Here I sit with my sixty-two and a half self – pondering. Oh, not a little ponder mind you – a moving diagonally cross-country ponder. I live in a beautiful part of Washington State, on the British Columbia, Canada border. Perfect you would think since I am a dual Canadian/American citizen and my oldest son, grandson and a brother live right across the border just 45 minutes away. But I am not at peace. My home is scrumptious. I have met interesting people, made friends, gotten involved in the community but there’s a hole in my spirit.
I moved to Semi-Ah-Moo (a Salish word meaning half moon) two and a half years ago from Atlanta, Georgia. Semiahmoo, a gated community in Blaine, WA is a charming place with beautiful trees and trails, salt water, wildlife, birds and fish. I live closer to people who are important to me and yet I feel lonely here. I feel there is something missing. Part of me is missing. Gated communities are an illusion. They group together people who can afford and adhere – but they also keep energy, bustle and differences out.
I’ve lived in many places – born in the Netherlands, lived in Saskatoon, Saskatchewan; Vancouver, British Columbia; Seattle, Washington; Marietta and Atlanta, Georgia, traveled all over the world and Blaine has been my stop for the past two and a half years. I don’t fit. I’m frustrated. I am rethinking my decisions and moves. Actually, I’m homesick.
Homesick. I’ve read the word, know intellectually what it means, but in all of my life experience I’ve never actually felt it. Homesick. It has a whole different meaning than I would have thought. It’s not missing a building, or people even. It’s the missing of an environment.
Let’s back up a minute. I moved from Seattle to Marietta, GA in 1992. We bought the second home we saw during a weekend familiarization trip in August, and on my birthday in November I was unpacking boxes when my doorbell rang. “How y’all doin? Welcome to Independence Square. Here’s a cheesecake from our Welcoming Committee”…and the questions about me began. One after the other the neighbor ladies came to my door. Questions and y’all’s in soft charming patterns, homemade cakes, breads and cookies made me feel as though I’d moved both home and to a foreign country. Were these people for real? Was anyone really that nice?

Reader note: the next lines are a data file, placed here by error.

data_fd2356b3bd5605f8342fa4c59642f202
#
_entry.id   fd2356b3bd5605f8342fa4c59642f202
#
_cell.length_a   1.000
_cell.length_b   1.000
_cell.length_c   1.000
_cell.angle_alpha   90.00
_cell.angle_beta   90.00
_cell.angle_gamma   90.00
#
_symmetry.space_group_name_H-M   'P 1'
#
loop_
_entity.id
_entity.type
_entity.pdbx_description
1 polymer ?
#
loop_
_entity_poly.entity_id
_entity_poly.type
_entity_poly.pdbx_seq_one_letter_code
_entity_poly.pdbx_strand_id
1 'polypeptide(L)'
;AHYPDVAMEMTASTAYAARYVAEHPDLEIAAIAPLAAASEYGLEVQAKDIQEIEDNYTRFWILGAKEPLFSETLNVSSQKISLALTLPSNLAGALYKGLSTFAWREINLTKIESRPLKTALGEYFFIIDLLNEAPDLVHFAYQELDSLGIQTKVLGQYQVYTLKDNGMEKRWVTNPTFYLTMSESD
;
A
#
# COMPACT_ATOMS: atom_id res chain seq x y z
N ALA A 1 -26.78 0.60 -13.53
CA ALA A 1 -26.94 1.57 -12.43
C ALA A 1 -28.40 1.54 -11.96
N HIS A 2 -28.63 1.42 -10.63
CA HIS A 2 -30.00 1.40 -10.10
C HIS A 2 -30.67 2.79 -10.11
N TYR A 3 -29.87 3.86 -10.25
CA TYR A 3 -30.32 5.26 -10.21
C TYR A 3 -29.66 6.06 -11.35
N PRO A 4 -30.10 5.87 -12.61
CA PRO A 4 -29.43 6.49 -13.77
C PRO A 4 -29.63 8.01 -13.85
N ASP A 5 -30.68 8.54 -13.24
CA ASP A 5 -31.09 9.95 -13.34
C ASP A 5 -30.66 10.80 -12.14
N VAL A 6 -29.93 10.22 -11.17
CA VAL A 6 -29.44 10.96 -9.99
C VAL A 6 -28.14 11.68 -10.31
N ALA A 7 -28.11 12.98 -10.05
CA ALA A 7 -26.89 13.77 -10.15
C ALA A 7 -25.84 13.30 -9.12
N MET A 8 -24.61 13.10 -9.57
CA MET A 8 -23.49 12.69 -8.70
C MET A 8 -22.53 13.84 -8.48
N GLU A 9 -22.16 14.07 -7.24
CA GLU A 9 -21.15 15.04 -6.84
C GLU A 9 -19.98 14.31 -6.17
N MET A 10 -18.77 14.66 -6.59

Atlanta welcomed “The Storm of the Century” in the form of blizzards, ice storms and empty grocery shelves in March of 1993. It was fabulous! Everyone stayed home and we raided our cupboards and fridges to create interesting and shared meals. We took turns watching our kids toboggan down the sloped streets while sipping mulled wines and brandies.
Spring brought cherry blossoms beyond compare and pollen! Thick yellowish green powder covered everything in thick unforgiving layers. And then, summer. I’d never seen a lightning bug. It was magical. Nights I’d sit out on my screened porch and listen to the katydids and their crescendo chorus. Suddenly I’d feel the quiet, the sky a color of pea soup, tornado sirens and wondering whether a trip to the basement was really necessary. Humidity filled days and dank smells reminded me of my grandparents’ house on the outskirts of Amsterdam. My very skin dissolved and melted into it all. I wallowed in my environment. My soul rounded itself out. I volunteered while my husband traveled. My ventures took me from schools in the inner city to hobnobbing events with National Basket Ball Association wives. I played tennis and learned how to be a nice Southern girl and compete for a point without an ounce of graciousness. Graciousness was for after the match – bless the opposing teams’ hearts. We could be nice while sharing the home team’s buffet luncheon. We were here to have fun y’all, but winning mattered.
Things happened to me in the South. I became me there. I moved to a place where no one knew me and I was embraced. I learned things in the South. I learned how to be kinder, gentler, how to say thank you, how to be gracious. I learned how to stand up for myself. How to share and be a great friend. I learned how to say “hey” to complete strangers. How not to think someone wanted something just because they were friendly – and the Southerners are friendly – in stores, on the streets, in malls – perhaps everywhere except the Post Office in Atlanta. I learned how to accept people sauntering across the street. Who needs to be in such a damned hurry anyhow? I lost my husband in Atlanta but gained the knowledge that the friends I made there are real. They lifted me up and love me just as I am.
So I’m moving back. Not to Atlanta – I need salt water close to me. But back to thunderstorms, humidity, katydids, lightning bugs and people who say hello. The South has exposed the real me – and I miss her.
Read Antje's bio in About Us.